10. I've never been involved in graduate admissions, so unfortunately I can't speak to it. I imagine that some of the same general principles would apply. Good luck with your applications to both - I also have a grad degree and although I sometimes make self-deprecating jokes about "wasting two years on a masters", I think it has been really helpful.
  11. Anything two full grade points (e.g., As and then C drops or 80s and 60 drops) would probably catch my attention. When I saw that type of thing it wasn't a disqualifier by any means, but I would look to see what the course was (was it in the student's major or were they just trying something different/out of their comfort zone and it didn't work out?) and whether there was an explanation in the personal statement. If there wasn't an obvious reason, and didn't appear to be a trend, it usually would not hurt your application much if at all.
  12. They might be curious about it but it's unlikely to have much of a negative impact on you. Big changes in numbers tend to catch the committee's attention, but an upward trend is not nearly as alarming as a big move downwards. Showing an ability to improve is often seen as a strength.
  13. I do recall a few occasions where course load was a factor for students who were on the borderline between admission and waitlisting. If a student had excellent grades despite a heavy course load, or conversely, could only get good grades when they had a light course load, it made a difference. Law school requires a lot of stamina, and the workload is heavy. Students with a proven ability to excel under a heavy course load have an advantage.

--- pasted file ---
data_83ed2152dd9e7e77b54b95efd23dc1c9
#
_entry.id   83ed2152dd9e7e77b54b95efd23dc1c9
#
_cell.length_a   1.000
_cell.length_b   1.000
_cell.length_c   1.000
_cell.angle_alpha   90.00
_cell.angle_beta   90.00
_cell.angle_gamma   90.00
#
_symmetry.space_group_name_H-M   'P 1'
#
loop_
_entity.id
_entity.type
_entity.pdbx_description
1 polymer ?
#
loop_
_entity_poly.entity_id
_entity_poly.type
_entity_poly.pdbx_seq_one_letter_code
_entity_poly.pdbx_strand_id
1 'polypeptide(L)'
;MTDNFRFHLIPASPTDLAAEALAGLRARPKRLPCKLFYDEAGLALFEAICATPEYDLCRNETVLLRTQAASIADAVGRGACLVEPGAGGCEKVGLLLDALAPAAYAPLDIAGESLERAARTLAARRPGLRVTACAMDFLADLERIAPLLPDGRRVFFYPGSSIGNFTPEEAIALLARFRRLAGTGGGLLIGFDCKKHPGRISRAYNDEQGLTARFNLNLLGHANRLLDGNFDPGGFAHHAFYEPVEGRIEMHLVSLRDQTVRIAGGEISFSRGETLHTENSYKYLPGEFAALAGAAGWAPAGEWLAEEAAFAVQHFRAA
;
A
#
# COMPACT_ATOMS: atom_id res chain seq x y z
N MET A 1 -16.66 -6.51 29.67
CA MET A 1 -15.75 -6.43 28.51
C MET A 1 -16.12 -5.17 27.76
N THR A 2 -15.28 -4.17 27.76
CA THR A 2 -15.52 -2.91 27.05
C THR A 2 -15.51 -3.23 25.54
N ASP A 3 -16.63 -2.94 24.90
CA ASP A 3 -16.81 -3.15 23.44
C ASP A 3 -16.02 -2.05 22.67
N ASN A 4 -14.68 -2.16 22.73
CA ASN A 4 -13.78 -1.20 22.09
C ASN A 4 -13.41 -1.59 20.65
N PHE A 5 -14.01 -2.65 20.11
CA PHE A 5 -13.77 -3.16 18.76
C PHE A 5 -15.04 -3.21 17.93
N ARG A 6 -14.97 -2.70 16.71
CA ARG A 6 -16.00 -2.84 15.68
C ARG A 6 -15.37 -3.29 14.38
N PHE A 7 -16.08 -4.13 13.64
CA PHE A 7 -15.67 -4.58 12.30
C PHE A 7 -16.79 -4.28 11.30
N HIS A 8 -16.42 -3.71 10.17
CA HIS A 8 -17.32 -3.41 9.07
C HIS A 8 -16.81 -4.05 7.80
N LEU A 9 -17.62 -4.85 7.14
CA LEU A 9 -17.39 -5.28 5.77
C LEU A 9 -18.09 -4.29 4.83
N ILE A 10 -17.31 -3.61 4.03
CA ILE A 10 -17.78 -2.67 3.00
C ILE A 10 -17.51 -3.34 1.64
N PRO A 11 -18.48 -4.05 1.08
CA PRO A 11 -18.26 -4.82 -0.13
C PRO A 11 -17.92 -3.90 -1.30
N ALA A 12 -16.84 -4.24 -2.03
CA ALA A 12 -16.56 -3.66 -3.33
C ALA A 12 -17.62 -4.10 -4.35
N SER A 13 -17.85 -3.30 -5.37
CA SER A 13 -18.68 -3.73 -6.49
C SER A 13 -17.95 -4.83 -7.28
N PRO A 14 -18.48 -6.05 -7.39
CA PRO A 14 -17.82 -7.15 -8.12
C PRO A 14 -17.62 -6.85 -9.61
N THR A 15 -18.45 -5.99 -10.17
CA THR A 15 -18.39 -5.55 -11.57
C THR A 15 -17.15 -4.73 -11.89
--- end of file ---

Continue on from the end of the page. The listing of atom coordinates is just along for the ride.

14. I'm probably way too late to get back to this, but what I mean by that is not "don't mention the school you're applying to", but rather, "don't spend a lot of time in your statement on why you think X law school is great". If there's a reason why you think you would have a lot to add to a particular school, for example "My connections with First Nations communities leaves me well-placed to participate in your Indigenous Law Clinic", that's great. If there's something special about the school that you like for a specific reason, such as the examples I gave above, that also could potentially be useful. Admissions committees do like to see that you are interested in their school specifically, and they want to know what you would have to offer to the school. However, bald statements of enthusiasm for the school without any tie-in to you, e.g., "I'd like to attend your school because of its world-renowned faculty", aren't that useful and should be cut. Creating a one size fits all personal statement is fine for most schools, but some schools ask for you to address specific things in your personal statement. It should go without saying, but addressing those specific things can only increase your chances at that school.
  15. Usually dropped courses don't show up on a transcript unless they are dropped past the add/drop date. I can't recall us dealing with an applicant where the number of dropped courses was a cause for concern, but I'm sure if you have a ton of them, the admissions committee might be concerned. I just don't remember it being an issue with the candidates I saw.